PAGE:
Two days after approving New York City’s first round of early voting sites, we have the list of locations to share with you, the voting public. The New York City Board of Elections approved the 38 voting sites on Tuesday, when Executive Director Michael Ryan read the locations out loud at the commissioners’ public meeting.
That list of locations was not officially confirmed, and although NYC BOE staff indicated the information would be shared online May 1st, so far that has not happened. But Gothamist/WNYC has exclusively obtained the list of early voting sites approved by the NYC BOE. Here is a map showing the voting sites overlaid with City Council districts; you'll also find the locations in list form at the bottom of this story:
While these locations were approved by the city’s commissioners, State Board of Elections spokesman John Conklin said as of Thursday morning only 28 of New York’s 62 counties submitted their early-voting sites on time—and New York City’s BOE was not among them. The city just submitted their locations Thursday afternoon.
Under the state’s new early-voting law, New York voters will be able to cast ballots nine days before Election Day, starting with this November’s general election. Exactly how this will work in New York City is a matter for the city’s Board of Elections, an agency whose performance has been admonished by voters, elected officials and even the Justice Department.
Their first test was to select locations. They chose 38 of them, a number so sparse there are 21 City Council districts without a single early-voting site, including City Council Speaker Corey Johnson's district and the district formerly represented by Mayor Bill de Blasio and now represented by Brad Lander.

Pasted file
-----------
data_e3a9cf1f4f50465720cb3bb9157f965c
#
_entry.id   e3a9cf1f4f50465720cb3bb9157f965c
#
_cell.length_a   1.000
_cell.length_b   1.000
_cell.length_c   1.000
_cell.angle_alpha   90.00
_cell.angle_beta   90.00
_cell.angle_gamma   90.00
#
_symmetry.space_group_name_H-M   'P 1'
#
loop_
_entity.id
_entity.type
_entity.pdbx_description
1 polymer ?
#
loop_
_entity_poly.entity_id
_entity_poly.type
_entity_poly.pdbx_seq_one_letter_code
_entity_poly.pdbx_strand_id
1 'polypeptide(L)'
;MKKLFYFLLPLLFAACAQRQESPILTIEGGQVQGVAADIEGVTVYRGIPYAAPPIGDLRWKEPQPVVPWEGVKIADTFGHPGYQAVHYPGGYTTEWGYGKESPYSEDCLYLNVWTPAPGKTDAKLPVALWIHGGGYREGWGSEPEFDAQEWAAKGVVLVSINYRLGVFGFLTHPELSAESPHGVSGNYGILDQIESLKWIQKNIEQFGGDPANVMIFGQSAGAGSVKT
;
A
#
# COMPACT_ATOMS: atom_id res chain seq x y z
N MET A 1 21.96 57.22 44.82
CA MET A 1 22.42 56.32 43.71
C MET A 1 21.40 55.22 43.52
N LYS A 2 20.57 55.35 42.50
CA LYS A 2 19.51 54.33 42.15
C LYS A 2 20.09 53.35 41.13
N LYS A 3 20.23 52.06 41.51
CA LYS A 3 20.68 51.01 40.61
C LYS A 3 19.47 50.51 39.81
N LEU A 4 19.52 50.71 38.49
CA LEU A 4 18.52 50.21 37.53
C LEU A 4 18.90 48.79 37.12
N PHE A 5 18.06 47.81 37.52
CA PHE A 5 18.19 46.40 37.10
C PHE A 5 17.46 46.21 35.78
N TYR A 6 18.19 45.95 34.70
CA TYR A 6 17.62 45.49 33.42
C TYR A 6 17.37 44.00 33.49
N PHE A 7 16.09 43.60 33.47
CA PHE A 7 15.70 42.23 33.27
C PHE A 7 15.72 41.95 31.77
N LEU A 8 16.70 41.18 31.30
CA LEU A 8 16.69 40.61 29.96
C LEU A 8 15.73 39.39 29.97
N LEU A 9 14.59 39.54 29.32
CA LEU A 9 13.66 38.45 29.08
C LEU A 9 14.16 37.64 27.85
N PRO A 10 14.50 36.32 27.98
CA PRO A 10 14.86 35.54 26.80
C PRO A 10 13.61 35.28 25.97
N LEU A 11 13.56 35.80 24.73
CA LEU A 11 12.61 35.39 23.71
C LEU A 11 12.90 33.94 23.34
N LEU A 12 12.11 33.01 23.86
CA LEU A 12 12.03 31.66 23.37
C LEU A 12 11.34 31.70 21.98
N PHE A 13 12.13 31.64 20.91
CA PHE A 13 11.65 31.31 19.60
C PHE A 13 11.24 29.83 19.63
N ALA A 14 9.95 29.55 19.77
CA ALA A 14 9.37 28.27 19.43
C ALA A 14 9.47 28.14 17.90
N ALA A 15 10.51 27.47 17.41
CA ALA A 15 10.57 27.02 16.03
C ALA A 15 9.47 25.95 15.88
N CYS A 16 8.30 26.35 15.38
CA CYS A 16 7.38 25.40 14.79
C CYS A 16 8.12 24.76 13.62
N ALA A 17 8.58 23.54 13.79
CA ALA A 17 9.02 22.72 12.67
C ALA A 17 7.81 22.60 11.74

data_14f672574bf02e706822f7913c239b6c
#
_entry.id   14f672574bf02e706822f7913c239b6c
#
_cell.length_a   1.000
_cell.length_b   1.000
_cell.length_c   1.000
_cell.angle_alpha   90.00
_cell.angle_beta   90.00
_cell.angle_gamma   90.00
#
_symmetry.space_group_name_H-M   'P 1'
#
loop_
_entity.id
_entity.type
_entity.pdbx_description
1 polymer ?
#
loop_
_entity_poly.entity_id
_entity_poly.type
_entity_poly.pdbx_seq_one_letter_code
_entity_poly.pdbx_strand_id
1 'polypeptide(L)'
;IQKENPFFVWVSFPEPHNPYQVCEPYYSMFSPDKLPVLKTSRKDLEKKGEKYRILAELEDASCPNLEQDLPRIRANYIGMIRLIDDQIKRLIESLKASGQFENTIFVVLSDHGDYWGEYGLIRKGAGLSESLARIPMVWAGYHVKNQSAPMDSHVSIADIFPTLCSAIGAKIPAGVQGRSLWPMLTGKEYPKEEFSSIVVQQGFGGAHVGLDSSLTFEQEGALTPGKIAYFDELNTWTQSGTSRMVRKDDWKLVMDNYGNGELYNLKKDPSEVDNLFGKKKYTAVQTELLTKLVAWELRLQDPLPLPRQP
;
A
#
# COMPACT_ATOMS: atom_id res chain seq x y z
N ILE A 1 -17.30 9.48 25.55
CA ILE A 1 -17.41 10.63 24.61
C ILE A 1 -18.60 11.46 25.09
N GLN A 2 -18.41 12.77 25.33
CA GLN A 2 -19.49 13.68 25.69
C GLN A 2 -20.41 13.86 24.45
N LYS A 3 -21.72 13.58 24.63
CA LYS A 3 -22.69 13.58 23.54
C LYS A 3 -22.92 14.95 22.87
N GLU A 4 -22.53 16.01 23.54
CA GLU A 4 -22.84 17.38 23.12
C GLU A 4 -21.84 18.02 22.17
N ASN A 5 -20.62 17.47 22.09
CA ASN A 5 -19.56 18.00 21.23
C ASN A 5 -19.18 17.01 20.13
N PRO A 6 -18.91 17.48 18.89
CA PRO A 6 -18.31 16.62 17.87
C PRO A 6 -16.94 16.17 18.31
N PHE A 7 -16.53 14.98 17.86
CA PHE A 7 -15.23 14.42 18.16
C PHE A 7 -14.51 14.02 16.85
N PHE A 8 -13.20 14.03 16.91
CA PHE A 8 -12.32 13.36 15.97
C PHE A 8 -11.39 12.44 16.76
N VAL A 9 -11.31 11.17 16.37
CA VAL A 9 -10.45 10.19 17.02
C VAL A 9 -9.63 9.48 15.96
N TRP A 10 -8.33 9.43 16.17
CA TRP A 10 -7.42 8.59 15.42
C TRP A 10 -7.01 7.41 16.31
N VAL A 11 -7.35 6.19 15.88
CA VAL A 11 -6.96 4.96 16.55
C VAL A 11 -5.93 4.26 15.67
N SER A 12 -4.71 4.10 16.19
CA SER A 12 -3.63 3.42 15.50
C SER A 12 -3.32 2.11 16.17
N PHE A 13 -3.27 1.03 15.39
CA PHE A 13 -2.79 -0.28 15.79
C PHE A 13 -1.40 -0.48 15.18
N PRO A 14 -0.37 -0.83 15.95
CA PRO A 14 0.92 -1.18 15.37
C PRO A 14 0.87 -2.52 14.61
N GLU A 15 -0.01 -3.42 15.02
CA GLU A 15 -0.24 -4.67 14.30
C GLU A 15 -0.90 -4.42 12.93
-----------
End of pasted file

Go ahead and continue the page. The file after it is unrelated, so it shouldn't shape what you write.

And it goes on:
This week the mayor stepped into the fray, urging the agency to select many more voting locations citywide, up to 100 sites or roughly two per City Council district. He even dangled a tantalizing $75 million to pay for it. On Twitter, de Blasio slammed the Board for lowballing the number of sites and set a date of May 29th for the agency to revamp and expand its list.
The date of May 29th was not arbitrary. That’s when the state election officials will determine how much grant money each county will receive as a reimbursement for its early-voting costs. If New York City added more locations before May 29th, the state BOE could alter the grant allocations. If changes come later, no more money would follow.
“Counties are free to make changes after that date,” said Conklin, the state BOE spokesman, “but we will not change the grant allocation after that date.”
In testimony at a City Council hearing on Tuesday, supporters of voting reforms pointed to other states with more expansive models of early voting. New York is the 38th state in the nation to adopt it.
Susan Lerner of Common Cause and the Let NY Vote Coalition pointed to large Colorado counties, with lower populations than New York City boroughs, where there are 25-35 early voting centers per county. She said there should be at least one early voting site per Assembly District (there are 65 Assembly districts in the city.)
Ryan, the board’s executive director, signaled that this initial list of 38 sites was just an opening offer and that the Board would be willing to work with the mayor and advocates to expand the number of locations.
But it’s not just the number of sites that’s raised concerns. The city BOE decided that voters will be assigned to specific early-voting locations, just as they are assigned to a poll site on Election Day. So even if there is an early-voting site more convenient to voters they have no choice: they may only cast ballots at their assigned early-voting location.
Advocates recommended the city set up vote centers where any registered voter in a county could vote, a model that’s used in large counties in California, Arizona and even Texas.
On top of all that, Ryan said the Board was facing resistance from some places that don’t want to be used for early voting because of the time obligation. For the schools, churches and other locations, each election event requires 11 days of use - nine days of early voting, plus one day to set up and Election Day.
But over the course of the year, the impact is actually 44 days when taking into account the general election in November 2019, the April presidential primary in 2020, the federal and state primary in June 2020, and the November 2020 election.